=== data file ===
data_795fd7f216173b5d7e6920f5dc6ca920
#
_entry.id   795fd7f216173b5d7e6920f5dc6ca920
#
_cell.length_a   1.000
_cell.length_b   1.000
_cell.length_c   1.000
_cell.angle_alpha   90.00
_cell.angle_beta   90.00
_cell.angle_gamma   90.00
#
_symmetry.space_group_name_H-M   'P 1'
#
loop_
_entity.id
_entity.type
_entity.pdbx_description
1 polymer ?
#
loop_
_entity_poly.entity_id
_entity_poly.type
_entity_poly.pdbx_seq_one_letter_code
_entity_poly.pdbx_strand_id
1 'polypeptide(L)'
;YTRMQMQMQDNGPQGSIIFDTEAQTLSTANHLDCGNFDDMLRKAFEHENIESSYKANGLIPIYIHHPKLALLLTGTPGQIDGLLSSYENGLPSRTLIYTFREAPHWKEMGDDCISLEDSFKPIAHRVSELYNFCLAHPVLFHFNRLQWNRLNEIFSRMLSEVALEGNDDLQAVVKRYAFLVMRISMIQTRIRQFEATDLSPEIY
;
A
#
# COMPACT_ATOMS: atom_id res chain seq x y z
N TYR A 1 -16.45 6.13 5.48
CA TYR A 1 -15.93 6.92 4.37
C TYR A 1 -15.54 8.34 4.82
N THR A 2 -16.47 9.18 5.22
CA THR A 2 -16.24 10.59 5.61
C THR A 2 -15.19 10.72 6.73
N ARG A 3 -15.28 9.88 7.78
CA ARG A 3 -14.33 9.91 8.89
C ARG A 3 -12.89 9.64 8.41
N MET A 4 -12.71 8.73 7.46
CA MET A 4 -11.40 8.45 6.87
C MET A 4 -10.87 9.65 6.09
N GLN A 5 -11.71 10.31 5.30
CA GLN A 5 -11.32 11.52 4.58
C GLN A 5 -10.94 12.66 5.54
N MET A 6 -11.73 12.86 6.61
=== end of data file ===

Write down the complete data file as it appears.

data_795fd7f216173b5d7e6920f5dc6ca920
#
_entry.id   795fd7f216173b5d7e6920f5dc6ca920
#
_cell.length_a   1.000
_cell.length_b   1.000
_cell.length_c   1.000
_cell.angle_alpha   90.00
_cell.angle_beta   90.00
_cell.angle_gamma   90.00
#
_symmetry.space_group_name_H-M   'P 1'
#
loop_
_entity.id
_entity.type
_entity.pdbx_description
1 polymer ?
#
loop_
_entity_poly.entity_id
_entity_poly.type
_entity_poly.pdbx_seq_one_letter_code
_entity_poly.pdbx_strand_id
1 'polypeptide(L)'
;YTRMQMQMQDNGPQGSIIFDTEAQTLSTANHLDCGNFDDMLRKAFEHENIESSYKANGLIPIYIHHPKLALLLTGTPGQIDGLLSSYENGLPSRTLIYTFREAPHWKEMGDDCISLEDSFKPIAHRVSELYNFCLAHPVLFHFNRLQWNRLNEIFSRMLSEVALEGNDDLQAVVKRYAFLVMRISMIQTRIRQFEATDLSPEIY
;
A
#
# COMPACT_ATOMS: atom_id res chain seq x y z
N TYR A 1 -16.45 6.13 5.48
CA TYR A 1 -15.93 6.92 4.37
C TYR A 1 -15.54 8.34 4.82
N THR A 2 -16.47 9.18 5.22
CA THR A 2 -16.24 10.59 5.61
C THR A 2 -15.19 10.72 6.73
N ARG A 3 -15.28 9.88 7.78
CA ARG A 3 -14.33 9.91 8.89
C ARG A 3 -12.89 9.64 8.41
N MET A 4 -12.71 8.73 7.46
CA MET A 4 -11.40 8.45 6.87
C MET A 4 -10.87 9.65 6.09
N GLN A 5 -11.71 10.31 5.30
CA GLN A 5 -11.32 11.52 4.58
C GLN A 5 -10.94 12.66 5.54
N MET A 6 -11.73 12.86 6.61